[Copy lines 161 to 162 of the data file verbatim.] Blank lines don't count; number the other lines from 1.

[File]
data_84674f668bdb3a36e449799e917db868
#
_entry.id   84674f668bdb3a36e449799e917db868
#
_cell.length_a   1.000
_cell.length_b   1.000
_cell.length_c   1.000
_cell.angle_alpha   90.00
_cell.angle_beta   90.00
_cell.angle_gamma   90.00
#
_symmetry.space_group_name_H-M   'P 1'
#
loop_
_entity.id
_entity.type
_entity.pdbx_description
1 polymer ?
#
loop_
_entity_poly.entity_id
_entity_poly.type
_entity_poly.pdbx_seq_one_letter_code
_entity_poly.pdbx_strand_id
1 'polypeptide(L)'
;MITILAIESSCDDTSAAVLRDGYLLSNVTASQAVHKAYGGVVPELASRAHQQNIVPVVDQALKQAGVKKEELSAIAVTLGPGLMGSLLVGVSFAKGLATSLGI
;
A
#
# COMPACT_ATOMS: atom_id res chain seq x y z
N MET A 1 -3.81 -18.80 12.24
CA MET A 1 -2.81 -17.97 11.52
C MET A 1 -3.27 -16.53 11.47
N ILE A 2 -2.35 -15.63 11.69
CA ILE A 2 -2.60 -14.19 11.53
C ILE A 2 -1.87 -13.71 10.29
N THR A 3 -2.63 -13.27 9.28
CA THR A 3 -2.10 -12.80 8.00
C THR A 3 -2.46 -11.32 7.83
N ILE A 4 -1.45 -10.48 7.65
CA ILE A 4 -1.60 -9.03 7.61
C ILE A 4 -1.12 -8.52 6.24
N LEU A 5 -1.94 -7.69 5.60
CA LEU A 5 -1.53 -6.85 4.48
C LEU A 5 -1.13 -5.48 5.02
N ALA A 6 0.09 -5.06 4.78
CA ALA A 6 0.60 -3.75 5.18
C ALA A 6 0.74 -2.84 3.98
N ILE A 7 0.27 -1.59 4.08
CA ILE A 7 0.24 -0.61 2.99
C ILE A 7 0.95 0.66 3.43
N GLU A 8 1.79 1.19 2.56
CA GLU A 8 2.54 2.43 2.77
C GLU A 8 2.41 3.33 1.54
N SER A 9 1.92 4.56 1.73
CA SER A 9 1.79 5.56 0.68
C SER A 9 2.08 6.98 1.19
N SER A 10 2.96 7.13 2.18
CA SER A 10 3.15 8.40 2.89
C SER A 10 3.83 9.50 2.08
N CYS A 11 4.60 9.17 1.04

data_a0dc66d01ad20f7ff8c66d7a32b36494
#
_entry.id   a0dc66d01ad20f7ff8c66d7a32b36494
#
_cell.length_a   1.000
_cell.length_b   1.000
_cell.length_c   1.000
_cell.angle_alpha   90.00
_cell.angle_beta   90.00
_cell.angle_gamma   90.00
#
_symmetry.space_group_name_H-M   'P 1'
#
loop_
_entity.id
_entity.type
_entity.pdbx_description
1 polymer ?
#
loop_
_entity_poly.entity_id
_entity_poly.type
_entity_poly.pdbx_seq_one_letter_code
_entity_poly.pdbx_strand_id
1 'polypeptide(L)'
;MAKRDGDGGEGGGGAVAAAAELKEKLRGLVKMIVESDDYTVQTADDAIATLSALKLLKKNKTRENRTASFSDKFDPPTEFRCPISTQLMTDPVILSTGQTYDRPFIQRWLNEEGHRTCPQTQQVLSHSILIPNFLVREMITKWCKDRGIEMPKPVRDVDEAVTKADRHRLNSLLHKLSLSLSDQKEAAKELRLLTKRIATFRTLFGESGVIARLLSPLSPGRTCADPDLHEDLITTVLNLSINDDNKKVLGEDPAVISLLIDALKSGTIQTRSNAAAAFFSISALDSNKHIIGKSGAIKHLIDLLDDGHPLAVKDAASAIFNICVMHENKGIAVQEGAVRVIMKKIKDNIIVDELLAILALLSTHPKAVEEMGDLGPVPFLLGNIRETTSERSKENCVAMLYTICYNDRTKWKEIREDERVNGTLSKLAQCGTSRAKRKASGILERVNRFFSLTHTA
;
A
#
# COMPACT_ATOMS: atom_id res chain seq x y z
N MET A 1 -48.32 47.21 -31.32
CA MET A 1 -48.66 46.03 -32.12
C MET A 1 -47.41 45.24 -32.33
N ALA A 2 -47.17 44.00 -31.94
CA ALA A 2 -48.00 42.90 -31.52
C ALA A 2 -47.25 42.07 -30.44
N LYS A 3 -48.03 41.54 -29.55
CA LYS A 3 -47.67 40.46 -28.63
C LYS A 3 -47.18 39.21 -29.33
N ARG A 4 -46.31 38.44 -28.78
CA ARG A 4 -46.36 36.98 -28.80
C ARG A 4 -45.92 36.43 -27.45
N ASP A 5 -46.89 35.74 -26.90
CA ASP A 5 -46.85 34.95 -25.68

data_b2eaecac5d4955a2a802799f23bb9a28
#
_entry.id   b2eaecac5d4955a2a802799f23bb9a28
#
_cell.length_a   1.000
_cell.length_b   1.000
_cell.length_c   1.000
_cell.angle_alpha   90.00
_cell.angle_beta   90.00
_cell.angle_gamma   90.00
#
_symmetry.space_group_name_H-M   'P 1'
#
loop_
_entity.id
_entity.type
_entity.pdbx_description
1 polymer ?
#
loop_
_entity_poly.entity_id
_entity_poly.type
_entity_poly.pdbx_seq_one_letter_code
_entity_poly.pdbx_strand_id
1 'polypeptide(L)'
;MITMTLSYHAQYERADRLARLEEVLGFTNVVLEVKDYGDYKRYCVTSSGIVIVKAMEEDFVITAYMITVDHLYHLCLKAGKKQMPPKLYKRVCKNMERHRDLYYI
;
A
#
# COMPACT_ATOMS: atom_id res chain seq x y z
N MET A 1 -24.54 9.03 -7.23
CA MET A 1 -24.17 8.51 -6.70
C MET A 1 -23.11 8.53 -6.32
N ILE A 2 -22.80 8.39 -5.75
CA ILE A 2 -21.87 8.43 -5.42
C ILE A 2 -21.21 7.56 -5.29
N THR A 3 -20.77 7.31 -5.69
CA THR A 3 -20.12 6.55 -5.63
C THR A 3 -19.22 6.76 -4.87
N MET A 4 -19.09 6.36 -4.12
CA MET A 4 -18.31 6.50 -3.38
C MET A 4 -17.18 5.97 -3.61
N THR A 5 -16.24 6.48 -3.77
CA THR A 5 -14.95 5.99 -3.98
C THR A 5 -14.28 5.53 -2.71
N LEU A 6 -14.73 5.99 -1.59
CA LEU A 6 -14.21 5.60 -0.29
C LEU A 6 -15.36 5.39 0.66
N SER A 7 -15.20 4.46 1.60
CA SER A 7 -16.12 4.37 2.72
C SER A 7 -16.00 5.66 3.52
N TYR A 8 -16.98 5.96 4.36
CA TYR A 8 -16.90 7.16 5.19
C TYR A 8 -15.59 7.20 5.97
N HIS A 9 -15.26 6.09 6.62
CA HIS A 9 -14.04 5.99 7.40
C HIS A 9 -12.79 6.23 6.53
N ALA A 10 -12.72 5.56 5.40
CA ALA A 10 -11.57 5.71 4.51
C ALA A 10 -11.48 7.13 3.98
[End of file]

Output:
CA HIS A 9 -14.04 5.99 7.40
C HIS A 9 -12.79 6.23 6.53